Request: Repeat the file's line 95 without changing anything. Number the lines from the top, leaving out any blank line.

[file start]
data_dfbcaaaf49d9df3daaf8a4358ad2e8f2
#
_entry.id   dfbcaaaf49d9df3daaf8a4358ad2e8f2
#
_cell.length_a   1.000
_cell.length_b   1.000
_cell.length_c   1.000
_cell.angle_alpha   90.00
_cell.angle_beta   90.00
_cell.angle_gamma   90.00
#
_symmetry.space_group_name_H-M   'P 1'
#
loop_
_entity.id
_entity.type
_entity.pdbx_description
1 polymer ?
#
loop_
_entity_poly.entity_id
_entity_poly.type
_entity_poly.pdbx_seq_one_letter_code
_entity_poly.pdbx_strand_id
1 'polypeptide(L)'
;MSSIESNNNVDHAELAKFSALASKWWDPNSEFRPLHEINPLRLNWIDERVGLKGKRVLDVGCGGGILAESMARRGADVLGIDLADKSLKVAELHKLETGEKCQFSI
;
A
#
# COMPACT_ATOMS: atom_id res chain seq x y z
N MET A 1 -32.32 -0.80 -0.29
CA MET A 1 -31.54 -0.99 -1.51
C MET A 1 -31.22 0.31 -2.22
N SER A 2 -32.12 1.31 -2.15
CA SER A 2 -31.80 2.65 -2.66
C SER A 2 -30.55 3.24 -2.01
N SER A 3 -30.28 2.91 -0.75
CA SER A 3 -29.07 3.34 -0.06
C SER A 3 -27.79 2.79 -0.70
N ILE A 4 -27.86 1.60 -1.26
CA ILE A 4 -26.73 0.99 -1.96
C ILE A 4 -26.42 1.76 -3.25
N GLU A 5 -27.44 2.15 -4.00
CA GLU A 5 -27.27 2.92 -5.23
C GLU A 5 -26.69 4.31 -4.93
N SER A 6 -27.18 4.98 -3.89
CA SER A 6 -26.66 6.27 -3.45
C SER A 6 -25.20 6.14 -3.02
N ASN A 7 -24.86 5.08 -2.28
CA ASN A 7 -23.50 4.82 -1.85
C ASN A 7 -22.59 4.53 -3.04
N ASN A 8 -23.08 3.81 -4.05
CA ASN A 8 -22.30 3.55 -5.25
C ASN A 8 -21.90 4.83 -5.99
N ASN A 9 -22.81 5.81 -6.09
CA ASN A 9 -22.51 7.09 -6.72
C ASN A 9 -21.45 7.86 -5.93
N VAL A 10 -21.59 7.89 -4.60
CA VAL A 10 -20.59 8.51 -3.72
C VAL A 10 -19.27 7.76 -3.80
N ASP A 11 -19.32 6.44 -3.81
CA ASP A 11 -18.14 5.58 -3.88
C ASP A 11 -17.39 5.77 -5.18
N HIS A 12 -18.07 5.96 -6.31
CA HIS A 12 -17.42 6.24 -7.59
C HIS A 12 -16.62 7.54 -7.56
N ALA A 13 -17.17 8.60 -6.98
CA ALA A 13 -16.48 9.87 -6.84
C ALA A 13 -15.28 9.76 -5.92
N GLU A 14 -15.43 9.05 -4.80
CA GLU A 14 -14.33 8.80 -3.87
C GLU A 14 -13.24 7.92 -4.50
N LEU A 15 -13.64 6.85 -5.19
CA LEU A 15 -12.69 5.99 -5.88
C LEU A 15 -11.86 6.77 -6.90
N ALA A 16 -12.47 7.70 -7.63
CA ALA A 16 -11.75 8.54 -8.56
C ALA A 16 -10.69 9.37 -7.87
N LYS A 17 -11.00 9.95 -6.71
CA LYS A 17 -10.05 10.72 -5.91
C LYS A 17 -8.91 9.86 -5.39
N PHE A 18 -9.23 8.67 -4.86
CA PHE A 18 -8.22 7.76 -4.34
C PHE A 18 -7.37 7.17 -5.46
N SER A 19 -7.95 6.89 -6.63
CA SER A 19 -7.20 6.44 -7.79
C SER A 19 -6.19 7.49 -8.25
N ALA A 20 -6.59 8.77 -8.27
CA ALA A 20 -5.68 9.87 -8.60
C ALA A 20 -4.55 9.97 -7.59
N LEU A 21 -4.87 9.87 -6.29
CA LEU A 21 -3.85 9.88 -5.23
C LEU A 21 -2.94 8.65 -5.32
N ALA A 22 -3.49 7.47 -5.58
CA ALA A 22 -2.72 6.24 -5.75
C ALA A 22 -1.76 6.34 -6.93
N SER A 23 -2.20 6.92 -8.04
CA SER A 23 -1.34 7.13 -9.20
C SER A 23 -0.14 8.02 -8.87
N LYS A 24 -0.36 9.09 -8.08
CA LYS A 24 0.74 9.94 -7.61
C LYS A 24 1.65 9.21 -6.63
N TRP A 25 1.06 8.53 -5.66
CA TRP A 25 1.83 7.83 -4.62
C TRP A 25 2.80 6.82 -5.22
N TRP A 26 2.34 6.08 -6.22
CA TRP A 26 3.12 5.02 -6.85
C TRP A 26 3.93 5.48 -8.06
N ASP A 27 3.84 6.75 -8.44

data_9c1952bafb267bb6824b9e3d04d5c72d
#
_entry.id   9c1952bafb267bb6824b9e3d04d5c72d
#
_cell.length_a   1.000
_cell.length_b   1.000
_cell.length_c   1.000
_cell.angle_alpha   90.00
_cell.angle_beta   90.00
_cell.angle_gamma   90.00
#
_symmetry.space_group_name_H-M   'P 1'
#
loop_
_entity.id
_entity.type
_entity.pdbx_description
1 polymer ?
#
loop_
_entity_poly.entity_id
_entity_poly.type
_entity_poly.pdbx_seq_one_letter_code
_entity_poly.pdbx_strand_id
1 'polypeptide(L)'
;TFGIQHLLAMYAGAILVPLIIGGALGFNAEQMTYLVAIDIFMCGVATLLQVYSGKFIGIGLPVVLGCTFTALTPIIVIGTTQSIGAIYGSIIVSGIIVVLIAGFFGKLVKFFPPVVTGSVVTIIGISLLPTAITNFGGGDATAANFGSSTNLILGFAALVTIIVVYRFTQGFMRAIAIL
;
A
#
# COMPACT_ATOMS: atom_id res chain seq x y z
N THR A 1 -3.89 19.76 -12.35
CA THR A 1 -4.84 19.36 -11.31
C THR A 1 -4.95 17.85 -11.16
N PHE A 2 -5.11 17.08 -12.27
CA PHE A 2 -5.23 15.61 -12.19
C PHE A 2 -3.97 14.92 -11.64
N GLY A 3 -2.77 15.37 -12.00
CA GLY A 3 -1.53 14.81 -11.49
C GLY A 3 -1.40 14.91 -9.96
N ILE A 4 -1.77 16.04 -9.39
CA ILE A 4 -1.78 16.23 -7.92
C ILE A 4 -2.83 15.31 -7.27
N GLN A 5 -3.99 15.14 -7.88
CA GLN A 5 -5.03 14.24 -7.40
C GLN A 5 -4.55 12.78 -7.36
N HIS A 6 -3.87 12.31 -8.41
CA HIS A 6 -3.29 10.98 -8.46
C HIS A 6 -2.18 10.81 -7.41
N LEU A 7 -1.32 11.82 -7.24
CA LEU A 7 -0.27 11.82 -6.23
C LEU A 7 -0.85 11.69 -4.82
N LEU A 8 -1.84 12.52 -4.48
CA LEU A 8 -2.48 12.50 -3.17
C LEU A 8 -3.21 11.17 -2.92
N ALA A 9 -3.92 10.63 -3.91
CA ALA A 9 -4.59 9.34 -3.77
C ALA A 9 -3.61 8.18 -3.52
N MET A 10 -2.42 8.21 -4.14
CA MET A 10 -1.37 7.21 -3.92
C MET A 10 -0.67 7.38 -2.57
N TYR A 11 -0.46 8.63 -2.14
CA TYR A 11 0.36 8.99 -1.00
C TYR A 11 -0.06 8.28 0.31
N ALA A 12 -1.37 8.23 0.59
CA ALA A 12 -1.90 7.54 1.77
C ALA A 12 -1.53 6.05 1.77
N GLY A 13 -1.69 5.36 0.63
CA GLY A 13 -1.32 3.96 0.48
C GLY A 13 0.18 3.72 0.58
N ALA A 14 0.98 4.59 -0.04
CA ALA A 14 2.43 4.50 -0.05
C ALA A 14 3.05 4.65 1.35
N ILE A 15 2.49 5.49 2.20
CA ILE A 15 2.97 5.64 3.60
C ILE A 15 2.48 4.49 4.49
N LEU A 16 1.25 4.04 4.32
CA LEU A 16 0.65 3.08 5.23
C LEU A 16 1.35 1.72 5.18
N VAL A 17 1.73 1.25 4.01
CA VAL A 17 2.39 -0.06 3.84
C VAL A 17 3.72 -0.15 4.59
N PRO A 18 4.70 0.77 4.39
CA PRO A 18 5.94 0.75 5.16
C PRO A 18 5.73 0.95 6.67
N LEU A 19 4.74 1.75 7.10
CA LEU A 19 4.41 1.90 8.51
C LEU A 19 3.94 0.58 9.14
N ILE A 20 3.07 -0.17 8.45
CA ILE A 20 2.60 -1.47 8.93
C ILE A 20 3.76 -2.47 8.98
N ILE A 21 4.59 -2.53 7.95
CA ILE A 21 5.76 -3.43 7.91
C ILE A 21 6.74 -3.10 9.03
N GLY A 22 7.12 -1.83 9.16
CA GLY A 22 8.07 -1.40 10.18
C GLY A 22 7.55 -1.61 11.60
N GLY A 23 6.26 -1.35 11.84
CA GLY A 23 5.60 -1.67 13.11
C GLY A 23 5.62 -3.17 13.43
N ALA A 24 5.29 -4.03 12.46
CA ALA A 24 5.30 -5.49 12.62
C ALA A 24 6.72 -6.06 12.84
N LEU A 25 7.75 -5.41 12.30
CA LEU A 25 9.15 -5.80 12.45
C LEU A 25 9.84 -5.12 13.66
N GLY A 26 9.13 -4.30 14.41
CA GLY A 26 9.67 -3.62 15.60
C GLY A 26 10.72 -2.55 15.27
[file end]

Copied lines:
CA ALA A 22 -2.72 6.24 -5.75